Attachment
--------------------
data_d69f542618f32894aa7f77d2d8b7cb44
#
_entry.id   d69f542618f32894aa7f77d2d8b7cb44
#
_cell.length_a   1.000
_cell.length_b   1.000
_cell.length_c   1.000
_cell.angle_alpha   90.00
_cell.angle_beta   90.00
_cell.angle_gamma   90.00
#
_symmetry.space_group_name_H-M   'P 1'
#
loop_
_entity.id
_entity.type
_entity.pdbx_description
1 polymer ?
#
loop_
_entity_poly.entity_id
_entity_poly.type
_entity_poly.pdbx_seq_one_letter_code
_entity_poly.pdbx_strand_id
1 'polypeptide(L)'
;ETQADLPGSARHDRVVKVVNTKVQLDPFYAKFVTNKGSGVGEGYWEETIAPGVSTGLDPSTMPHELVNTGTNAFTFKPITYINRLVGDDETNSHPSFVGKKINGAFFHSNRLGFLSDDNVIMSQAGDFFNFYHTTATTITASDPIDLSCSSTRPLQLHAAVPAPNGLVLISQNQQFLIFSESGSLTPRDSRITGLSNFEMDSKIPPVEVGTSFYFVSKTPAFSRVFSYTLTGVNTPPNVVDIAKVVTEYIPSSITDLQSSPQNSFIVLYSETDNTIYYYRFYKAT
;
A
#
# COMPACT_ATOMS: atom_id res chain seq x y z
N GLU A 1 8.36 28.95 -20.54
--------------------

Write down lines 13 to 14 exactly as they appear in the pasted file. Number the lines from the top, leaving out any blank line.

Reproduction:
#
loop_